Many of you with any amount of interest in the wonderfully dramatic world of football will undoubtedly have been informed to some extent about the current Suarez racism case in which Luis Suarez, of Liverpool FC, has been convicted of racism by an ‘independent’ FA panel and been handed an 8 match ban alongside an insignificant £40000 fine.
I think it is quite reasonable to suggest that the entire case is a bit dubious with a seeming lack of any substantial evidence and opposing team rivalries causing the facts of the situation to become a bit muddled.
In this post I’m not going to pass judgement on whether Suarez is innocent or guilty as many publications and fans have tried, and failed, to do with any reliability. Instead I want to make a concerted attack on the media and opinion coverage of this event.
The main issue for me is that most people are trying to make judgements with little to no evidence to go on. In order to make up for the lack of evidence I’ve noticed alot of journalists creating assumed evidence in order to have a tangible opinion of Suarez’s guilt. On the extreme end of this I would like to point towards a featured article on the Telegraph online. This article, written by Paul Hayward, beings with the line ““Negro” — assuming that was the insult”. If Hayward is assuming guilt at the begining of the article from only assumed evidence and then drawing his own conclusions from this and passing them as truth then the article instantly loses most of it’s credibility.
The use of assumptions in this case is different to how assumptions are used in Economics in order to create models as these models create a generalised case for events that will recur in similar instances over time. For instance, the model of perfect competition in microeconomics can be used to judge the effects of price rises. Price rises recur over time and therefore a generalised case can be made of them. The event in question here is likely to never occur in a similar form again and thus it is short sighted to just apply a generalised case for racism to it.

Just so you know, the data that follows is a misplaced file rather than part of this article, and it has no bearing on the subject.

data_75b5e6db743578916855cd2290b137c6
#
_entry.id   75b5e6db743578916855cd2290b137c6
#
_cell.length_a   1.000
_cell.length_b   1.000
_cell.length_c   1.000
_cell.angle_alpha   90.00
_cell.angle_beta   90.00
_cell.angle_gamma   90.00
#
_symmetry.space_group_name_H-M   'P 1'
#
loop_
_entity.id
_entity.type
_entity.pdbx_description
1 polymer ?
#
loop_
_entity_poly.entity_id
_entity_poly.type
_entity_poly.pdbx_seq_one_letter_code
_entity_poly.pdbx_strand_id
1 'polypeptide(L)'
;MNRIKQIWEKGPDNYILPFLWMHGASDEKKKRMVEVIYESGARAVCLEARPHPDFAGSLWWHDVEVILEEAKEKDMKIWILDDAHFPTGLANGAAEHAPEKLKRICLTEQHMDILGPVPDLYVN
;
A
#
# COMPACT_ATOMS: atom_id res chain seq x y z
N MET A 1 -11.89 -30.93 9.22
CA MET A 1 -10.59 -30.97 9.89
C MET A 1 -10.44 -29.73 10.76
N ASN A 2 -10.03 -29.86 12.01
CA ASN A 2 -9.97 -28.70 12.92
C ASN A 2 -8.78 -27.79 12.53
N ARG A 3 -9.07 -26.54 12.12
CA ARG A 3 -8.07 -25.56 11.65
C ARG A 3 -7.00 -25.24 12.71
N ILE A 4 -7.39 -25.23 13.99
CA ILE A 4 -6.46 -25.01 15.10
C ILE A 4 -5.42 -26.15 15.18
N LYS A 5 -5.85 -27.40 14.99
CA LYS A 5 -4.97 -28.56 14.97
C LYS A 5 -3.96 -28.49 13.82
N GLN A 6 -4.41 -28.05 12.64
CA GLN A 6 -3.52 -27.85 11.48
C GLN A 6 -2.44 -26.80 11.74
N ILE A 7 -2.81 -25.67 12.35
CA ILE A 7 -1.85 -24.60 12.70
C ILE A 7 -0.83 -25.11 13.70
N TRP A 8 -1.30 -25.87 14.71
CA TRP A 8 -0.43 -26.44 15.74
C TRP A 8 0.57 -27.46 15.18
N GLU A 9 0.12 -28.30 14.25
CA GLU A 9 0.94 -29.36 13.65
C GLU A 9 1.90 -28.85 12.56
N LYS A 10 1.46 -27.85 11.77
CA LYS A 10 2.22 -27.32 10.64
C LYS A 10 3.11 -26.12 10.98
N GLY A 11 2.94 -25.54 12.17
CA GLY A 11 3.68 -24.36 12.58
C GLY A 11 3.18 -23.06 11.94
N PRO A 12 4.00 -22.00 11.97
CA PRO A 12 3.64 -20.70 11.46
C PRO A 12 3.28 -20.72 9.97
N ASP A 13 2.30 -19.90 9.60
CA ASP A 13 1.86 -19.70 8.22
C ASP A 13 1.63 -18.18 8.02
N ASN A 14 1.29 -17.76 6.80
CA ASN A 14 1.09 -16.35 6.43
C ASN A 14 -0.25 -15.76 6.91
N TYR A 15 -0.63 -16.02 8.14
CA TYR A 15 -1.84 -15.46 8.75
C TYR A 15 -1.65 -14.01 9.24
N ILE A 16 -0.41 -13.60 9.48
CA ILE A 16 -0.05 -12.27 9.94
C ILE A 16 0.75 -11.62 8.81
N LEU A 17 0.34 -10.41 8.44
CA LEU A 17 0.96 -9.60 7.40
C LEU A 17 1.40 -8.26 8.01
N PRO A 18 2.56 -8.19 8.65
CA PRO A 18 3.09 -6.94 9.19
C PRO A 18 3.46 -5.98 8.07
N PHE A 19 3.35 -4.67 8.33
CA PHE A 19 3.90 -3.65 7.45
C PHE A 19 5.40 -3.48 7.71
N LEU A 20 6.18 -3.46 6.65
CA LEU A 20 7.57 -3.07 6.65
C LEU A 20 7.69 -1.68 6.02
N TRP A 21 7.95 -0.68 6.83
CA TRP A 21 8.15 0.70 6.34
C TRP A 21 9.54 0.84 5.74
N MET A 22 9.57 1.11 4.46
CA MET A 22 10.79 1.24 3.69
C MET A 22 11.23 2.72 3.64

If Suarez has said “Porque, Negrito?” as many have speculated then the conclusion that came from the FA trial doesn’t hold as it claims Suarez used offensive and abusive lanaguage alongside a reference to Patrice Evra’s race/skin colour. While ‘Negrito’, roughly translated as “small black man”, doe make a reference to Evra’s kin colour there is nothing inherently offensive about the sentence uttered. If; however, Suarez had uttered something more offensive or implied that being a “Negrito” was a bad thing then the drawn conclusion could have held.
The issue, again, is that there is no evidence available to public at the moment apart from the testimony of the two involved players which can provide the answer as to what Suarez said. Therefore any opinion, discussion and articles about the guilt or innocence of Suarez are seemingly pointless as the assumptions used arel ikely to be completely wrong changing everything about the conclusion.
I would liken this discussion to one person arguing:
“Assuming the sky is red, the sky must be red.”
and then another arguing:
“Well I disagree, assuming the sky is green the sky is definitely green.”
Neither of these arguments contributes to discerning the colour of the sky just as no amount of biased articles from either side of the Suarez argument really contributes to that situation.